January 6, 2014
An Old World Cockroach Species May Have Originated In North America
[ Watch the Video: Cockroach Mystery - Old World Or New World? ]
Ectobius is the genus name for a cockroach that inhabits a large portion of northernmost Europe to southernmost Africa. Fossils of the Ectobius found in Europe, dating back 44 million years, had entomologists believing the species originated in the Old World.
However, a recent discovery of four species of Ectobius in North America say otherwise.
The fossilized species of cockroach was found in the 49-million-year-old Green River Formation in Colorado, suggesting that the Ectobius genus actually originated in the New World instead.
This cockroach species became extinct quickly in North America, but continued to thrive in the European region.
“About 65 years ago, several entomologists in the northeastern US noted that four species of Ectobius were present in North America. It was always assumed that these four newcomers were the first Ectobius species to have ever lived in North America. But the new discovery in Colorado proves that their relatives were here nearly 50 million years ago,” stated corresponding author Dr. Conrad Labandeira, from the Smithsonian’s National Museum of Natural History in Washington.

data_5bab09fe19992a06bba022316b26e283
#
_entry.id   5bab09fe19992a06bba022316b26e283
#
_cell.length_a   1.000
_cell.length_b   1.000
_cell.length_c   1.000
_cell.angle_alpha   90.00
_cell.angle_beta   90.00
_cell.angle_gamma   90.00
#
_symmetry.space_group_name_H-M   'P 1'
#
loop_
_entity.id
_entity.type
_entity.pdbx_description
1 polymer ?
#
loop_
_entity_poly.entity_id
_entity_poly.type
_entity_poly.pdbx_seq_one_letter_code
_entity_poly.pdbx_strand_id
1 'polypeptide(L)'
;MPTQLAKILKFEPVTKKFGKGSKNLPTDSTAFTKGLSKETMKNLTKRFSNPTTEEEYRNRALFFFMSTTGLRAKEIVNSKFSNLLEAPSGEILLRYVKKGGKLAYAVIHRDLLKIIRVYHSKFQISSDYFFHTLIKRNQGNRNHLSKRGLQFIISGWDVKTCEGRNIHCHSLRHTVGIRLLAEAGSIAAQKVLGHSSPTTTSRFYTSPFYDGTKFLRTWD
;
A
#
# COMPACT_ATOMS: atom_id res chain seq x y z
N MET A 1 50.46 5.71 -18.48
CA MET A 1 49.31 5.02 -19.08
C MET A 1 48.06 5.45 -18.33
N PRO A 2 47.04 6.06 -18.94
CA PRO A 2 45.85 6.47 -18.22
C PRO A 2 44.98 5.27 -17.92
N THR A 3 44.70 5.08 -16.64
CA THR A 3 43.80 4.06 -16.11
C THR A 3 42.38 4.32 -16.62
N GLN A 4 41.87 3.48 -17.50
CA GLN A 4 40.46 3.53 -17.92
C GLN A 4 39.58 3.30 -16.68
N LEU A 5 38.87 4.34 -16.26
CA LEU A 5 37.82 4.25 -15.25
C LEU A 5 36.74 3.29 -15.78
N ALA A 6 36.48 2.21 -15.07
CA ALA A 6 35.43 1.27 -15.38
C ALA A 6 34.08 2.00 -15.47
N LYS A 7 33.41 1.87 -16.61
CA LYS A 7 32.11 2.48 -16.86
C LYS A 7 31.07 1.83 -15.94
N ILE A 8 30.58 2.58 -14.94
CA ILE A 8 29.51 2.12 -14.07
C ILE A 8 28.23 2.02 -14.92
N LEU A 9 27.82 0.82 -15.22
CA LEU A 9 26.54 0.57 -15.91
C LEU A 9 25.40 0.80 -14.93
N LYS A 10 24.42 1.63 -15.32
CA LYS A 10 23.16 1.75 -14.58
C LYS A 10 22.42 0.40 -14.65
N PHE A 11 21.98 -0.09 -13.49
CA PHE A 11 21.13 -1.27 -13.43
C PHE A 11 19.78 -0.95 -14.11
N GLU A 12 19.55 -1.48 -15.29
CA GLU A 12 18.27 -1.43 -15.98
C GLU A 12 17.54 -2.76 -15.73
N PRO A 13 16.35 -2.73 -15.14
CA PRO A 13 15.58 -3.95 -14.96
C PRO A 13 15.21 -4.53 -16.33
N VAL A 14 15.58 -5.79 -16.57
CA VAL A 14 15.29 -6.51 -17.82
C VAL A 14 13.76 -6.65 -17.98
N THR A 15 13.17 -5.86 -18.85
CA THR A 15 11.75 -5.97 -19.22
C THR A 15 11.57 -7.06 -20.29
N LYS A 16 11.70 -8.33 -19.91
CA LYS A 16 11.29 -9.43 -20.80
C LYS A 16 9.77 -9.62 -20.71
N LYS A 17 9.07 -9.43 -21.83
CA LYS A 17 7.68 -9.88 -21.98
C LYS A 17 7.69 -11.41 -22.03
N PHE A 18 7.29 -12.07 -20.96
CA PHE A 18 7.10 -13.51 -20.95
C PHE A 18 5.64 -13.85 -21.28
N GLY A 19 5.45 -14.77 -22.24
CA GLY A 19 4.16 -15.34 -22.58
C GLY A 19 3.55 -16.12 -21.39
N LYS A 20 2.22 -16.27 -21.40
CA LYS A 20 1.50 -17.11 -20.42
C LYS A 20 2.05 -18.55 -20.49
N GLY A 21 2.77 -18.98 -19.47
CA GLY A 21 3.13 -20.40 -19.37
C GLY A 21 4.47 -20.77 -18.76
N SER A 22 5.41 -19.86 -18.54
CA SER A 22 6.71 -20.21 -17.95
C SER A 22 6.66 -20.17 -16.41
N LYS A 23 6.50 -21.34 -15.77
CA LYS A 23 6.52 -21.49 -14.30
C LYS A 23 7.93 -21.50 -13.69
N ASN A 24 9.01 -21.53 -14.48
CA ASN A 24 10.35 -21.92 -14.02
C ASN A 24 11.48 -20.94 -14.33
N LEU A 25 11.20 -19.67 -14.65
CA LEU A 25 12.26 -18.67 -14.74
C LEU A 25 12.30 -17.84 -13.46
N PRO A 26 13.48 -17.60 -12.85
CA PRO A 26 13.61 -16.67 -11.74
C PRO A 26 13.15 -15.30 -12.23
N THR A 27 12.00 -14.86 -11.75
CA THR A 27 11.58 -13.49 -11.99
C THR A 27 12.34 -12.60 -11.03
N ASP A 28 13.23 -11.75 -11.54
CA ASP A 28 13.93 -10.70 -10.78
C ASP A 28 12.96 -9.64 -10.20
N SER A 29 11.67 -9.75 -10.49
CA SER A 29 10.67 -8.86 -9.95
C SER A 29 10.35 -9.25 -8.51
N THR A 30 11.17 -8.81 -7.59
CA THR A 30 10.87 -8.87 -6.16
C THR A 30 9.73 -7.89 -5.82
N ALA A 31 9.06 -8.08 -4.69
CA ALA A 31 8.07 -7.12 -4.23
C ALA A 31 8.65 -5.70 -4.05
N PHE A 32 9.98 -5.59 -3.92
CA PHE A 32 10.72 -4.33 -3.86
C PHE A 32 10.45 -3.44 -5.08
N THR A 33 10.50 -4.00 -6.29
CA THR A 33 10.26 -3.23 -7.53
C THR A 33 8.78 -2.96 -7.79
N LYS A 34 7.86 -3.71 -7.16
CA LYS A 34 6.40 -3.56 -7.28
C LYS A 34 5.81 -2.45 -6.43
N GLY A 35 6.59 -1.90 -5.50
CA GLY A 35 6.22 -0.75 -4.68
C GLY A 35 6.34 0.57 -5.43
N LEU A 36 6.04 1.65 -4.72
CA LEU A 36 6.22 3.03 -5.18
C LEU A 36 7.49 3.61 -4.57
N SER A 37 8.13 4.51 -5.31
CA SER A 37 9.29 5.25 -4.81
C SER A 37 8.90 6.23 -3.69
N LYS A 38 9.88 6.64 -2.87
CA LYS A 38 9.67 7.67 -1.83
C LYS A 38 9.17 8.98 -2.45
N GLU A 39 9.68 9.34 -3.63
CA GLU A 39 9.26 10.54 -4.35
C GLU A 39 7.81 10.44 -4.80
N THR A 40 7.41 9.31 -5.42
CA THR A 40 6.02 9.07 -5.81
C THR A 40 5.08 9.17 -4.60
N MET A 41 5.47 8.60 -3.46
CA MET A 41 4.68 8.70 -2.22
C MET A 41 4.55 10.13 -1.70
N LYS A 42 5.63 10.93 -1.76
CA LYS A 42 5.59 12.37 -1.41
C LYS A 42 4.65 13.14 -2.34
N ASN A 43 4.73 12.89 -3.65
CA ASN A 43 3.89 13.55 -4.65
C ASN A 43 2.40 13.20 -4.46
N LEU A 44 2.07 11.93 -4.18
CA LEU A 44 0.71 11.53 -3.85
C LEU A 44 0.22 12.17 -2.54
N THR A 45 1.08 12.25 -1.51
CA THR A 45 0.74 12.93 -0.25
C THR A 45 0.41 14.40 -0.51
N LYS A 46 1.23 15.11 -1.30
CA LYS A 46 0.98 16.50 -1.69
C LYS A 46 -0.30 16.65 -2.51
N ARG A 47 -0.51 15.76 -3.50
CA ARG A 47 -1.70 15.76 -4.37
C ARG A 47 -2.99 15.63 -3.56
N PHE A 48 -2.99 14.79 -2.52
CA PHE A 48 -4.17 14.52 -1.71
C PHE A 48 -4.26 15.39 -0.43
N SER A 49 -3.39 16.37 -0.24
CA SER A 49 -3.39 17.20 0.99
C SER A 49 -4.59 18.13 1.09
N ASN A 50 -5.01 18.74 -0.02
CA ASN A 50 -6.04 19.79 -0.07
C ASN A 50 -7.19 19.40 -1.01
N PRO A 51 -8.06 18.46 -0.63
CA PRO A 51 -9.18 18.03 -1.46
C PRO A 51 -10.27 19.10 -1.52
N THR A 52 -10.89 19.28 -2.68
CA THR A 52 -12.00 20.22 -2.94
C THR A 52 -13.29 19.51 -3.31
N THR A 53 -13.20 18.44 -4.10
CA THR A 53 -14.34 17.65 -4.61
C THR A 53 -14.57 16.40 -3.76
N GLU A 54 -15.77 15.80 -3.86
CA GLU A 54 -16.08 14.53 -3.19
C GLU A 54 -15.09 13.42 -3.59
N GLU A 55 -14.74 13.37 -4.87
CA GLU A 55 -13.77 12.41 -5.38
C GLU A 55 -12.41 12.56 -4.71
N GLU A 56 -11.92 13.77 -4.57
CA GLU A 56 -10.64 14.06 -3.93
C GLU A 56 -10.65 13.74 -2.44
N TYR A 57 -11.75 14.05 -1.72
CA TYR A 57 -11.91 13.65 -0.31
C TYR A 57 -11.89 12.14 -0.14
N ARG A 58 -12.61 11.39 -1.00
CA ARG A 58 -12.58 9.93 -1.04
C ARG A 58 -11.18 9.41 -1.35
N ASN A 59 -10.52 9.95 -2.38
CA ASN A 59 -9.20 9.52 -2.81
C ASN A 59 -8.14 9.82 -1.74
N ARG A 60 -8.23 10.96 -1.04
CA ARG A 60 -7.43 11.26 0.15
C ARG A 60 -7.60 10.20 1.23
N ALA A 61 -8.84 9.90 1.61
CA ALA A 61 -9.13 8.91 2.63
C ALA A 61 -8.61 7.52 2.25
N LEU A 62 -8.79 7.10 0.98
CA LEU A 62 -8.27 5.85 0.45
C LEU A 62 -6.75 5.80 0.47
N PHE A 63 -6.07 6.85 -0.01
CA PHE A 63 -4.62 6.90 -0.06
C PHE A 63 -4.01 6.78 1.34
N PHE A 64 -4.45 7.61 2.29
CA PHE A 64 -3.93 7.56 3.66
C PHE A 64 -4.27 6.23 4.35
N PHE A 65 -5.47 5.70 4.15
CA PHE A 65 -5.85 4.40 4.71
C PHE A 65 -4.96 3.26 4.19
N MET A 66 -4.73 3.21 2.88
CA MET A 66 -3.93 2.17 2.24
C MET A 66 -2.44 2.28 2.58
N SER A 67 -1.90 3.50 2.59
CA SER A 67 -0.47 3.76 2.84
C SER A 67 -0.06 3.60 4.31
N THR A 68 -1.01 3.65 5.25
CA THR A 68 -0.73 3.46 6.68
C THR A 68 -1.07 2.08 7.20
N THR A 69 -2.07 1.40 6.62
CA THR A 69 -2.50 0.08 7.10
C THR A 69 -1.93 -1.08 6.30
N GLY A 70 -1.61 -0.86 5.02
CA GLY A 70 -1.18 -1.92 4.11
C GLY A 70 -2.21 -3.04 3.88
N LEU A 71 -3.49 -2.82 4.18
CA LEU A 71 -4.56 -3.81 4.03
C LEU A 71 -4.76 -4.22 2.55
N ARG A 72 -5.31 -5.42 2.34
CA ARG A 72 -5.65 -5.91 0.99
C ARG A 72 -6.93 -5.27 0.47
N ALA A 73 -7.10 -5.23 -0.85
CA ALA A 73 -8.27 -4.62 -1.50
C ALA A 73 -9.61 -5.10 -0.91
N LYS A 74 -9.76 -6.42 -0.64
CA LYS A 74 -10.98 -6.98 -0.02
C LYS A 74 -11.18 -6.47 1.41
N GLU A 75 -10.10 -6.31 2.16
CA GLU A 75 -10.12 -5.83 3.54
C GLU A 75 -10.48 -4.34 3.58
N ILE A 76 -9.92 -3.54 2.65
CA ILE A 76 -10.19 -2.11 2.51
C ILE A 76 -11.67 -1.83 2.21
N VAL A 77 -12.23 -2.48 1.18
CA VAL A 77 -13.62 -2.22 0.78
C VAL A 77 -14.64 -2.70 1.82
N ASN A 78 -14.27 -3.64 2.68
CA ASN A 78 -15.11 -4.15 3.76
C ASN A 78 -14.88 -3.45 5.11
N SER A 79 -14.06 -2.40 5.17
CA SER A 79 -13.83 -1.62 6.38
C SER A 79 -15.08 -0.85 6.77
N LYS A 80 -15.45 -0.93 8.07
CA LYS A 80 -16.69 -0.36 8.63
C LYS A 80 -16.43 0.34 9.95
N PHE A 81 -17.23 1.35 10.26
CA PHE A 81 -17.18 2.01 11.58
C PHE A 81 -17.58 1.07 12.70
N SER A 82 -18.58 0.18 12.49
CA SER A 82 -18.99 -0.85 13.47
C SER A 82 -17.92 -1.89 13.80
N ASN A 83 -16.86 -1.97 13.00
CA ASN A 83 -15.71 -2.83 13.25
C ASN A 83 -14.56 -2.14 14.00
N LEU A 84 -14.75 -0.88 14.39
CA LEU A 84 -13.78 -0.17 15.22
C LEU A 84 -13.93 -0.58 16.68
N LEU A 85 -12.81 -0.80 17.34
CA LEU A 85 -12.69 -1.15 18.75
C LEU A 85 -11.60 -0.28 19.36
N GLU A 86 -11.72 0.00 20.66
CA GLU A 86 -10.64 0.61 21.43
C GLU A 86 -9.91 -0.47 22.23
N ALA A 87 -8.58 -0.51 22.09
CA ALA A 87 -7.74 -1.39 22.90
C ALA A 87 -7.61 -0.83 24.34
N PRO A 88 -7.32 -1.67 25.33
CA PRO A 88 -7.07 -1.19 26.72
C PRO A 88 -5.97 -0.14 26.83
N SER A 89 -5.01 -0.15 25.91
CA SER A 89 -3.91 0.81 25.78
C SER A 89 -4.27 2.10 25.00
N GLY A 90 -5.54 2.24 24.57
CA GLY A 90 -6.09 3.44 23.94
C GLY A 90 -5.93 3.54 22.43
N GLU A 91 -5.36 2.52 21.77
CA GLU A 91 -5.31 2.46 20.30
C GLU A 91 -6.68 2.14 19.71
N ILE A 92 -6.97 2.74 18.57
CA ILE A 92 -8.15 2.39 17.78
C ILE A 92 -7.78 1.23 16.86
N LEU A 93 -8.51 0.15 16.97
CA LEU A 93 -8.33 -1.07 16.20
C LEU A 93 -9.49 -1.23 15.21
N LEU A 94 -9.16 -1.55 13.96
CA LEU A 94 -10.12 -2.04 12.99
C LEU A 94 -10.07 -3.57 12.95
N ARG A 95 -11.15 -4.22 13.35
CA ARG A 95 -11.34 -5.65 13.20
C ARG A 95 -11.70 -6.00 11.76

One of the species was named E. kohlsi, after David Kohls, who lives near the Green River Formation in Colorado. He has been an avid collector of insect and plant fossils from that location. There are roughly 150,000 insects from the 31,000 slabs of shale in his collection. The Kohls Green River Fossil Insect Collection is located in the Smithsonian’s Department of Paleobiology.
This biogeographic history mimics that of horses, which became extinct in the New World late in the Pleistocene ecological crisis. These horses were re-introduced to North America nearly 11,000 years later by Spanish explorers.
Image Below: A modern Ectobius cockroach (Ectobius vittiventris) from northern Europe. Credit: Amada44, CC-BY-3.0